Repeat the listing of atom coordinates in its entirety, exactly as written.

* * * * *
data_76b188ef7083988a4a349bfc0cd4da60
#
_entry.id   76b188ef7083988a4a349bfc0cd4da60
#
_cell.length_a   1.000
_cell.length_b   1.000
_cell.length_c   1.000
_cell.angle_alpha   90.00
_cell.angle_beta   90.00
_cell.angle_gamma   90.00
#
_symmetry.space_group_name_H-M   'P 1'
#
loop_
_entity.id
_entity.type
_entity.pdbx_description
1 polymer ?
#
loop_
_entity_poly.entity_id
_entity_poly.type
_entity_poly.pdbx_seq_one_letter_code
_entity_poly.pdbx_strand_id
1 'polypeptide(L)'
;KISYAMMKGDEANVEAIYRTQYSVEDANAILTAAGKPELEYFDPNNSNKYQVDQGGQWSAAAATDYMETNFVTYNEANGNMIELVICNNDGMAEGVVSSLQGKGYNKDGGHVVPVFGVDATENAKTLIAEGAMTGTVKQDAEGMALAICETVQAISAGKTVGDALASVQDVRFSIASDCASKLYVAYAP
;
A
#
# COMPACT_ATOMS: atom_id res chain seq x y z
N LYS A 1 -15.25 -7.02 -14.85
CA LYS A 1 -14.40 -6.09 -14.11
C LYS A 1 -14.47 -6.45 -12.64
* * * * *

data_76b188ef7083988a4a349bfc0cd4da60
#
_entry.id   76b188ef7083988a4a349bfc0cd4da60
#
_cell.length_a   1.000
_cell.length_b   1.000
_cell.length_c   1.000
_cell.angle_alpha   90.00
_cell.angle_beta   90.00
_cell.angle_gamma   90.00
#
_symmetry.space_group_name_H-M   'P 1'
#
loop_
_entity.id
_entity.type
_entity.pdbx_description
1 polymer ?
#
loop_
_entity_poly.entity_id
_entity_poly.type
_entity_poly.pdbx_seq_one_letter_code
_entity_poly.pdbx_strand_id
1 'polypeptide(L)'
;KISYAMMKGDEANVEAIYRTQYSVEDANAILTAAGKPELEYFDPNNSNKYQVDQGGQWSAAAATDYMETNFVTYNEANGNMIELVICNNDGMAEGVVSSLQGKGYNKDGGHVVPVFGVDATENAKTLIAEGAMTGTVKQDAEGMALAICETVQAISAGKTVGDALASVQDVRFSIASDCASKLYVAYAP
;
A
#
# COMPACT_ATOMS: atom_id res chain seq x y z
N LYS A 1 -15.25 -7.02 -14.85
CA LYS A 1 -14.40 -6.09 -14.11
C LYS A 1 -14.47 -6.45 -12.64